The tea party is becoming violently unhinged after the historic passage of health care reform.
Here’s the latest:
Someone smashed a window at the headquarters for Alaska’s Democratic Party in Anchorage this past weekend.
According to Alaska Dispatch, the police officer who inspected the damage called it a “smash and run.” The first pane of a double-paned window that was situated on the front and center of the building was smashed, according to the Anchorage Daily News. The damage extended from the top to the bottom of the window and the metal frame was also damaged.
Statewide party officer Dave Metheny told the Daily News that there were no leads but that the office had fielded calls from angry people before and after Congress’ vote on health care reform.
But don’t forget this:
Just hours after an historic vote in the House of Representatives to pass Health Care Reform, Congresswoman Gabrielle Giffords got her first feedback. Early Monday morning, someone vandalized her Tucson office by kicking or shooting out a front glass door.
Authorities are investigating the severing of a gas line at the home of U.S. Rep. Tom Perriello’s brother following the posting of his address online by Tea Party activists.
The activists are upset with the Virginia congressman’s vote in favor of the health care reform.
Rep. Emanuel Cleaver (D-Mo.) issued a statement late Saturday saying that he was spit upon while walking to the Capitol to cast a vote, leading the Capitol Police to usher him into the building out of concern for his safety.
House Majority Whip James Clyburn (D-S.C.) received racist faxes Monday in the wake of Sunday’s House vote approving health care reform legislation.
Clyburn, a veteran of the civil rights movement, told Keith Olbermann Monday that faxes sent to his office had racist images including a noose.
On Saturday, Tea Party protesters in a crowd backed by Republican lawmakers called Rep. John Lewis (D-Ga.) a “nigger”
Protesters in the same crowd called Rep. Barney Frank (D-Mass.) a “faggot.”
An anti-reform protester called Rep. Ciro Rodriguez (D-Tex.) a “wetback“ last week at a townhall meeting in his home district
And, from last year, don’t forget any of these either:
As I’m sure as you all know by now–despite all of the right-wing sound and fury, despite all of the astroturfed protests and fauxtrage and multi-million dollar campaigns–health care reform has become the law of the land.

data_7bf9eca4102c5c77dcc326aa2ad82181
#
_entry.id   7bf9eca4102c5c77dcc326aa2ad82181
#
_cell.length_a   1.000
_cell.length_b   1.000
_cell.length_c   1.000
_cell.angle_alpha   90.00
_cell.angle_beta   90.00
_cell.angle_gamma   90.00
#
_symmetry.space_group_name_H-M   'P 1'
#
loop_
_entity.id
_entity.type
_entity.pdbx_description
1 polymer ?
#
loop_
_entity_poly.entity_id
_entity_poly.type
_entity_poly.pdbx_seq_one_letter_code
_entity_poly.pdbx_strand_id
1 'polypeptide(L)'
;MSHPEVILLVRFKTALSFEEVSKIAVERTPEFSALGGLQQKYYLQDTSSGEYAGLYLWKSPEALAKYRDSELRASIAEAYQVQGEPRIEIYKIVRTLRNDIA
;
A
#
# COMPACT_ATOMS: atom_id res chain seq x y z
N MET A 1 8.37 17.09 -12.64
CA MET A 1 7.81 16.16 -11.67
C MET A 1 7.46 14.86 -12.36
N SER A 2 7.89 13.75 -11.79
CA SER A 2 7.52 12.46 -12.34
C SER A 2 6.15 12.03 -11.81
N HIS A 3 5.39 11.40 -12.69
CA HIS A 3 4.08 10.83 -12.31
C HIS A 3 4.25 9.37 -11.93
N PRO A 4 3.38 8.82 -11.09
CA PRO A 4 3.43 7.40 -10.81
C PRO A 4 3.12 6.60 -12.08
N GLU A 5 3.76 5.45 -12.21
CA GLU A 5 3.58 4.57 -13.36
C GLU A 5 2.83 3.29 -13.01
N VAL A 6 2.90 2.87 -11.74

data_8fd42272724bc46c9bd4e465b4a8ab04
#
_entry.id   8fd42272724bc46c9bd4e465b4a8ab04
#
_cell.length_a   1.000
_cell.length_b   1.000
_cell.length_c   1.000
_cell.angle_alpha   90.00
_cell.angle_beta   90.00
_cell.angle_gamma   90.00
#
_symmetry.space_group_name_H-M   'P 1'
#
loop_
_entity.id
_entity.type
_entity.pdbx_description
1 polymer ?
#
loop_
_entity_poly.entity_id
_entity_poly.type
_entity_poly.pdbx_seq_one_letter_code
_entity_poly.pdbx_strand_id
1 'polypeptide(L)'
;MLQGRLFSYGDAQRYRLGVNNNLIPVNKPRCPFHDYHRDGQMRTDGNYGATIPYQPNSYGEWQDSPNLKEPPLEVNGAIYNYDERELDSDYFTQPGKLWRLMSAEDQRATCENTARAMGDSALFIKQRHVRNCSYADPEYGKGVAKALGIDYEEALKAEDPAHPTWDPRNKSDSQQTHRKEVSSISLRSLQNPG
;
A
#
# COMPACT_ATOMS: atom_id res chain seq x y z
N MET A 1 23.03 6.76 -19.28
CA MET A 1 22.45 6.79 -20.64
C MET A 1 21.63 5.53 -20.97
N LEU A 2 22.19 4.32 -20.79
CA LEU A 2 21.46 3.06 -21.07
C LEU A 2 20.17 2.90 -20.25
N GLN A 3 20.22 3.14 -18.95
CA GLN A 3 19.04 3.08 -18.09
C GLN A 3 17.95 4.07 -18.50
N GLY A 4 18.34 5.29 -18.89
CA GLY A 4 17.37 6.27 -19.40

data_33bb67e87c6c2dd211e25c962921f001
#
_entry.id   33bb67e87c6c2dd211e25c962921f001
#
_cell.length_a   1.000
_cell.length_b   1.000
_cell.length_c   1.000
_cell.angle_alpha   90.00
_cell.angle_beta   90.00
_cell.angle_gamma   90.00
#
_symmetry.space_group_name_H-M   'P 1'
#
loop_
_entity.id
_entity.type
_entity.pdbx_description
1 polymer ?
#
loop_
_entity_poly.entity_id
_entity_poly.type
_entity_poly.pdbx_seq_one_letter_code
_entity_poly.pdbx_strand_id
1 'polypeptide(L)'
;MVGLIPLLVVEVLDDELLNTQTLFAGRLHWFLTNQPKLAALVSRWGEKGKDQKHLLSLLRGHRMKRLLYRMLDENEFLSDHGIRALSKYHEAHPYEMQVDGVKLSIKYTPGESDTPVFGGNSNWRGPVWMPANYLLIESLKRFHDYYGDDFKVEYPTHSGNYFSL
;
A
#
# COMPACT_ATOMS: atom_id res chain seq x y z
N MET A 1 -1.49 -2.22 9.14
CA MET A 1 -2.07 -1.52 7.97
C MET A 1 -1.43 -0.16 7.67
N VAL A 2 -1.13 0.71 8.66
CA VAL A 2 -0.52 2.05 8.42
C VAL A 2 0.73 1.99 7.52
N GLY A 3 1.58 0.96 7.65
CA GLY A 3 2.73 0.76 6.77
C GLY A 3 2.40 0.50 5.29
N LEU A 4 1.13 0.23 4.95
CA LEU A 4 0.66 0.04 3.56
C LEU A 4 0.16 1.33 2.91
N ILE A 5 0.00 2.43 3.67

Reform isn’t ideal–I would have preferred a bill with a strong public option, if not single payer. But this was a major undertaking with a lot of competing factions that had to be placated. In the end, it was still a very good bill that was very much worth passing, and it gives us a good basis for future reforms (and I”m hoping the absence of the right’s promised health care apocalypse will serve to undermine whatever hyperbolic claims they make about the next stage of reform).
While health care reform isn’t exactly popular, some more recent polling seems to show opposition decreasing and support increasing. In that vein, I think that support for health care reform hit its nadir and is likely to increase over time.
Why? Because its easy to get people angry about a bill still under construction, a bill that nobody knows what it will end up looking like in the end, especially when that bill is at the forefront of everyone’s mind. But now that reform has passed and will start going into effect, it will hard for people to believe the right’s misinformation because they’ll be experiencing the benefits of reform firsthand.
Republicans worked so hard to prevent this bill from becoming law because they knew that, once enacted, it would turn out to be politically popular. Let’s face it, covering 35 million additional Americans, reducing the deficit, eliminating practices like discrimination based on preexisting conditions all while helping middle-class individuals and families to buy better, cheaper insurance are all very good policies. The right sought to drown those good policies in a sea of misinformation, and they almost succeeded. But now that reform has become law, it’ll become increasingly difficult for the GOP to sustain such strong opposition.
That’s why I think the oft-rumored GOP campaign to repeal health care reform is a dud–who’s going to say they want to take health care away from 35 million Americans? Who’s going to say they want to repeal a bill that reduces the deficit? Who’s going to campaign on letting insurers deny coverage because of preexisting conditions and yank people’s coverage as soon as they get seriously ill?
First, Republicans will pick up seats in November. But can we all stop treating it as proof of some kind of Republican comeback or national opposition to health care reform? It’s standard for the party in power to lose seats in the first election after taking the White House.
It happened in 1994, 1990, 1982, 1978, 1970, 1966, 1962, 1954 and 1946 (2002 and 1974 were exceptions for what should be obvious reasons)–in other words, it’s a phenomenon that goes all the way back to the days of Harry Truman.
So the GOP will win seats this fall, but it’s not exactly the sign of a Republican resurgence–it’s just a normal cyclical phenomenon that has been part of American politics for nearly 70 years.